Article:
U.S. pipeline company Enterprise said volumes increased from last year as domestic production strains existing capacity. File Photo by Larry W. Smith/EPA
Aug. 1 (UPI) -- Gross operating margins for crude oil products declined, though U.S. pipeline company Enterprise Products Partners said new projects were under construction.
The company reported net income declined, but cash flow improved over the first quarter. Adjusted earnings before interest, taxes, depreciation and amortization of $1.8 billion marked a 32 percent improvement over second quarter 2017.
"We currently have $5.2 billion of growth projects under construction that are scheduled to be completed by the end of 2019," CEO Jim Teague said in a statement Wednesday. "We are continuing to make good progress in developing the next tranche of organic projects."
That's important for a U.S. energy sector facing delivery bottlenecks because production trends are straining existing pipeline capacity. Tariffs imposed on imported steel on national security grounds have been met with industry criticism because it would make future infrastructure more expensive.
The U.S. energy sector depends on a handful of foreign suppliers for steel pipelines as the domestic sector focuses on other industry sectors like automotive.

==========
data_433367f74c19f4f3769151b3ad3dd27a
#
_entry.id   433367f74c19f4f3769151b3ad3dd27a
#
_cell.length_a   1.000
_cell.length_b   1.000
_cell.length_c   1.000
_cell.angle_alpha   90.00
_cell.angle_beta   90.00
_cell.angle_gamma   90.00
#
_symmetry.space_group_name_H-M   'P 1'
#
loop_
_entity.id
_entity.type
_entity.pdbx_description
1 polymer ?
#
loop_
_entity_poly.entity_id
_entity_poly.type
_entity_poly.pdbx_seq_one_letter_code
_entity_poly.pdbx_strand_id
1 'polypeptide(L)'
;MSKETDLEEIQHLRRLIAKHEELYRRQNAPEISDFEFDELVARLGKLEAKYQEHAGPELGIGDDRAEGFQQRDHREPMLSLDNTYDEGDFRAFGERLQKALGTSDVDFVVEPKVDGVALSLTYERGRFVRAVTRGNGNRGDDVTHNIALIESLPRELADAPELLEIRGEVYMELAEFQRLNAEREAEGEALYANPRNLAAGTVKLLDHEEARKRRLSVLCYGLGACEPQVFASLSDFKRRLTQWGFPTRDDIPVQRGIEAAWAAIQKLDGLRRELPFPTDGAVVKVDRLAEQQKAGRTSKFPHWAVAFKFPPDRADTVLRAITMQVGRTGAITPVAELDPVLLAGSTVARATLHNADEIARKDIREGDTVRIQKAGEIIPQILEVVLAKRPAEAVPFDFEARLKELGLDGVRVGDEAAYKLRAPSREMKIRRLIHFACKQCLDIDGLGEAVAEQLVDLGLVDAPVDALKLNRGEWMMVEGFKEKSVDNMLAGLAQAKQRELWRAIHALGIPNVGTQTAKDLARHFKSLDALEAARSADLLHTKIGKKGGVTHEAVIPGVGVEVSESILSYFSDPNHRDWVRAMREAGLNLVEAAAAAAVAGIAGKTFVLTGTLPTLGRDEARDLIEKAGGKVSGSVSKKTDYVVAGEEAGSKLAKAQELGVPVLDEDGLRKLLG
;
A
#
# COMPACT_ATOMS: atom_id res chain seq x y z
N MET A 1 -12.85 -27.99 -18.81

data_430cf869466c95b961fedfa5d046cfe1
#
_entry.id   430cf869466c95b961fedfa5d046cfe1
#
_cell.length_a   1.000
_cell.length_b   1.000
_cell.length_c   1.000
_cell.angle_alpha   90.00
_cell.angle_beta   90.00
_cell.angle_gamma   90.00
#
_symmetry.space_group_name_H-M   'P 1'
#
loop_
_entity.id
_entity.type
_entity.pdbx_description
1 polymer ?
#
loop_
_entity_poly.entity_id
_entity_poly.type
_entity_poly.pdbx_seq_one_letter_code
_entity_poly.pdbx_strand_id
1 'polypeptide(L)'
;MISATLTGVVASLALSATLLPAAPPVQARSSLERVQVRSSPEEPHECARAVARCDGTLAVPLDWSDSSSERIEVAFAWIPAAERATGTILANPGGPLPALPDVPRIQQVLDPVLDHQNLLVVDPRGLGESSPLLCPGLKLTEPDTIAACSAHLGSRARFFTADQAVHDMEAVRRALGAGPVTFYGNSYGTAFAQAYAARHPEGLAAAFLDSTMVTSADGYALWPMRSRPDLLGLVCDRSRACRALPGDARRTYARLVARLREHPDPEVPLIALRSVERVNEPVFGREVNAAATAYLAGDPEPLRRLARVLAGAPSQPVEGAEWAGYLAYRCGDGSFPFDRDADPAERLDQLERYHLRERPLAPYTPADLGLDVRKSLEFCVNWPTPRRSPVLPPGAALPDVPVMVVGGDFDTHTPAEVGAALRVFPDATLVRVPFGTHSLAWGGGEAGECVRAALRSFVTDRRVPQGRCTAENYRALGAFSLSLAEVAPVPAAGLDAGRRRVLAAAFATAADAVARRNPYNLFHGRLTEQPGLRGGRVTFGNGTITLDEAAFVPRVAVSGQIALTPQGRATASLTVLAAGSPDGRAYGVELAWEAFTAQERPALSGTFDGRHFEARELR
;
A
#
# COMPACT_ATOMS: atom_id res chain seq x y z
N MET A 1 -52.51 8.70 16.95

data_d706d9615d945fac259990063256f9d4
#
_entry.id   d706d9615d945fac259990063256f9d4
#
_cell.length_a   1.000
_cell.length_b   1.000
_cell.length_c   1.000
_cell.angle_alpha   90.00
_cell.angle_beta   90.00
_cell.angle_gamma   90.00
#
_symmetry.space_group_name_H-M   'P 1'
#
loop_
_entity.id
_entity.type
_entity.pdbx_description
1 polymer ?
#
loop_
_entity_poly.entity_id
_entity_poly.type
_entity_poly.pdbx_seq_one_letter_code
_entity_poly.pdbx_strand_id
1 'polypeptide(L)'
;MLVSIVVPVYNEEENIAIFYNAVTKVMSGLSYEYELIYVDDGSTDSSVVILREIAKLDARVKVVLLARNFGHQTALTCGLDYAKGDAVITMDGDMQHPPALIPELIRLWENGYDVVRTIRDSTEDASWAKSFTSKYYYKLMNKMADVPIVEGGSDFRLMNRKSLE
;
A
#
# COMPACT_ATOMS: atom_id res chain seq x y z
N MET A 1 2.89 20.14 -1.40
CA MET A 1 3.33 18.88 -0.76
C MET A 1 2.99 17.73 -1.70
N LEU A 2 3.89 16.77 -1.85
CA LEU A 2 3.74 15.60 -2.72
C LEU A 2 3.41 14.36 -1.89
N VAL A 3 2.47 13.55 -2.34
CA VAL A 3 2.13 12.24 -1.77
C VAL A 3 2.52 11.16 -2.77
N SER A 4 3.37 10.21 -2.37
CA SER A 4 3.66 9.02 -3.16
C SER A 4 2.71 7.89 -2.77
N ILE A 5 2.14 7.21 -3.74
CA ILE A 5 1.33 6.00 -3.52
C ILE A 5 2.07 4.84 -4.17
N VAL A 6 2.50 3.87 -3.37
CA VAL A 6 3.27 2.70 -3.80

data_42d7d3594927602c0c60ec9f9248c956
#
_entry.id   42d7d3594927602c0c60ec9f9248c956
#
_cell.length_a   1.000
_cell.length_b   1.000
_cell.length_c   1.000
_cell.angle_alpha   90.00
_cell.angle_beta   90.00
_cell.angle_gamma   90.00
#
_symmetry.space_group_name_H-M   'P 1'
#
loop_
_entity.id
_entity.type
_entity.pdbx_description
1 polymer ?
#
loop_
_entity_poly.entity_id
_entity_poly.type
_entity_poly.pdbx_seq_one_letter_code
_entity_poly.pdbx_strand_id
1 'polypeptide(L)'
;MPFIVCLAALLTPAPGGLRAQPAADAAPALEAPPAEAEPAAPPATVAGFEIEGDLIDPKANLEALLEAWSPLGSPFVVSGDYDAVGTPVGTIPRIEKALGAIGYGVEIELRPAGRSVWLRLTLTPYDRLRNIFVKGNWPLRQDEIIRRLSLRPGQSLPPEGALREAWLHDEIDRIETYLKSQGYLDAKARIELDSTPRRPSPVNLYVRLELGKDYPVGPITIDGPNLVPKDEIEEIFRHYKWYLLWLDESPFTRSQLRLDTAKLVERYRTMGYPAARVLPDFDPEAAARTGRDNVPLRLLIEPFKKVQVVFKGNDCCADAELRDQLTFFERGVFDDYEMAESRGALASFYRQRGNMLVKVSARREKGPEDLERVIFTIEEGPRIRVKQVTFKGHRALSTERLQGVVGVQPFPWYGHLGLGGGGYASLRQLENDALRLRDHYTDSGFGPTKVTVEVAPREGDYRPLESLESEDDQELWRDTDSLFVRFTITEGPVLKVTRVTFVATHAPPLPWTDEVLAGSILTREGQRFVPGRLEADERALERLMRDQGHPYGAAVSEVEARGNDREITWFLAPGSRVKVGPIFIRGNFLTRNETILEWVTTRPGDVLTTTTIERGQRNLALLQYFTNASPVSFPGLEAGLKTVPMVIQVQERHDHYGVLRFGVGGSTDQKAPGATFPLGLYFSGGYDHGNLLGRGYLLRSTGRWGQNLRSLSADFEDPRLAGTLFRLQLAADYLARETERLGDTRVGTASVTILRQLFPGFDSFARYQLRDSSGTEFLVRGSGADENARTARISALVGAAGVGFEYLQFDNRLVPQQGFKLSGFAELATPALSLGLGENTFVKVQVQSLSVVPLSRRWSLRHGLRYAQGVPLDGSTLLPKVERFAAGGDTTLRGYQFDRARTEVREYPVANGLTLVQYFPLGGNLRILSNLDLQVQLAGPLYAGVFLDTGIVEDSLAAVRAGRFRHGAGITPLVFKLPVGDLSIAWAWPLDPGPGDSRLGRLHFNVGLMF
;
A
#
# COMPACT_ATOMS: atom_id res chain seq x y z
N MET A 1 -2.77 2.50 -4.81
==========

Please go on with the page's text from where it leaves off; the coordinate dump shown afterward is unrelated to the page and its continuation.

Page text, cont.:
The company reported gross operating margin from its crude oil pipelines segment was $53 million, which included losses from widening difference in U.S. oil price indices. That compares with a gross operating margin of $237 million for second quarter 2017.
That came as crude oil pipeline transportation volumes set a record in the quarter for Enterprise at 2.1 million barrels per day, a 40 percent increase from the same period last year.
The company announced plans last year to convert a pipeline in its portfolio that carries natural gas from the Permian shale basin to a crude oil pipeline. Enterprise said repurposing one of its gas lines to carry oil would lift its total carrying capacity to more than 650,000 barrels per day from the Permian shale to its crude oil hub in Houston.
Capital expenditures increased 43 percent from second quarter 2017. The company realized an average price for West Texas Intermediate, the U.S. benchmark for the price of oil, of $65.38 per barrel. The spread, or difference, between U.S. price indices ranged from a $7.95 per barrel discount to a $5.09 per barrel premium to WTI.